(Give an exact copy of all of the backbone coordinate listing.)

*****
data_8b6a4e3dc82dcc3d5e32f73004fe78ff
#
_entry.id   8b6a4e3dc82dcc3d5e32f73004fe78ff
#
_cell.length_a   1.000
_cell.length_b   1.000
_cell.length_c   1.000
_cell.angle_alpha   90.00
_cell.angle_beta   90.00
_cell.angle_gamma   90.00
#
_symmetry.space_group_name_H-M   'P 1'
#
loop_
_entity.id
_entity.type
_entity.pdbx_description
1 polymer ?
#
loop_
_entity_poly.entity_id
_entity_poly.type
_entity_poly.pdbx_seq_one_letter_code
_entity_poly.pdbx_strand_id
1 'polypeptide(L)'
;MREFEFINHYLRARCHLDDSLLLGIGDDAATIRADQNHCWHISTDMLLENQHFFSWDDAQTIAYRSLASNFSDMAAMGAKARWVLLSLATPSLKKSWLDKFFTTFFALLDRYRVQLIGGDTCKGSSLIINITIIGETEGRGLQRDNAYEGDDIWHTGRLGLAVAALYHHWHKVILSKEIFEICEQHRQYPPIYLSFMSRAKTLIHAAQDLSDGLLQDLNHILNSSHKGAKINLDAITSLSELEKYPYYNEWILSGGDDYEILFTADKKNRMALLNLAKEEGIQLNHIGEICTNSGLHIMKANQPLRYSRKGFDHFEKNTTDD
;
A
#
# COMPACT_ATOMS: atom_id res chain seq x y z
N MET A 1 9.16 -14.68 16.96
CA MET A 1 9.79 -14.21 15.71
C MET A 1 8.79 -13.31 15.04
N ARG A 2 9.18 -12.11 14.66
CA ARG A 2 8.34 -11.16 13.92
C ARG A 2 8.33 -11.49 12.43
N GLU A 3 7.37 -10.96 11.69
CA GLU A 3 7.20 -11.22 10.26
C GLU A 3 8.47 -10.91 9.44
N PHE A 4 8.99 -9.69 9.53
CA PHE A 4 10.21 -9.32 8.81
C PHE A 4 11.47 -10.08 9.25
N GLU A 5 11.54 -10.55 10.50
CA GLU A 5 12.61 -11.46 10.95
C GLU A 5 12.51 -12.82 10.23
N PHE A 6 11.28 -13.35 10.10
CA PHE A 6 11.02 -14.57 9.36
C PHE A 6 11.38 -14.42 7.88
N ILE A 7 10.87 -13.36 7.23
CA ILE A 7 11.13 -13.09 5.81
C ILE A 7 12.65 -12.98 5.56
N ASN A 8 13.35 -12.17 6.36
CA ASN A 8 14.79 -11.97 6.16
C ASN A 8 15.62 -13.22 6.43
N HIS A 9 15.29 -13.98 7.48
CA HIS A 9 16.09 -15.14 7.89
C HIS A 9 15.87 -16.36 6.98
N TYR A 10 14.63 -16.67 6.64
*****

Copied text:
data_8b6a4e3dc82dcc3d5e32f73004fe78ff
#
_entry.id   8b6a4e3dc82dcc3d5e32f73004fe78ff
#
_cell.length_a   1.000
_cell.length_b   1.000
_cell.length_c   1.000
_cell.angle_alpha   90.00
_cell.angle_beta   90.00
_cell.angle_gamma   90.00
#
_symmetry.space_group_name_H-M   'P 1'
#
loop_
_entity.id
_entity.type
_entity.pdbx_description
1 polymer ?
#
loop_
_entity_poly.entity_id
_entity_poly.type
_entity_poly.pdbx_seq_one_letter_code
_entity_poly.pdbx_strand_id
1 'polypeptide(L)'
;MREFEFINHYLRARCHLDDSLLLGIGDDAATIRADQNHCWHISTDMLLENQHFFSWDDAQTIAYRSLASNFSDMAAMGAKARWVLLSLATPSLKKSWLDKFFTTFFALLDRYRVQLIGGDTCKGSSLIINITIIGETEGRGLQRDNAYEGDDIWHTGRLGLAVAALYHHWHKVILSKEIFEICEQHRQYPPIYLSFMSRAKTLIHAAQDLSDGLLQDLNHILNSSHKGAKINLDAITSLSELEKYPYYNEWILSGGDDYEILFTADKKNRMALLNLAKEEGIQLNHIGEICTNSGLHIMKANQPLRYSRKGFDHFEKNTTDD
;
A
#
# COMPACT_ATOMS: atom_id res chain seq x y z
N MET A 1 9.16 -14.68 16.96
CA MET A 1 9.79 -14.21 15.71
C MET A 1 8.79 -13.31 15.04
N ARG A 2 9.18 -12.11 14.66
CA ARG A 2 8.34 -11.16 13.92
C ARG A 2 8.33 -11.49 12.43
N GLU A 3 7.37 -10.96 11.69
CA GLU A 3 7.20 -11.22 10.26
C GLU A 3 8.47 -10.91 9.44
N PHE A 4 8.99 -9.69 9.53
CA PHE A 4 10.21 -9.32 8.81
C PHE A 4 11.47 -10.08 9.25
N GLU A 5 11.54 -10.55 10.50
CA GLU A 5 12.61 -11.46 10.95
C GLU A 5 12.51 -12.82 10.23
N PHE A 6 11.28 -13.35 10.10
CA PHE A 6 11.02 -14.57 9.36
C PHE A 6 11.38 -14.42 7.88
N ILE A 7 10.87 -13.36 7.23
CA ILE A 7 11.13 -13.09 5.81
C ILE A 7 12.65 -12.98 5.56
N ASN A 8 13.35 -12.17 6.36
CA ASN A 8 14.79 -11.97 6.16
C ASN A 8 15.62 -13.22 6.43
N HIS A 9 15.29 -13.98 7.48
CA HIS A 9 16.09 -15.14 7.89
C HIS A 9 15.87 -16.36 6.98
N TYR A 10 14.63 -16.67 6.64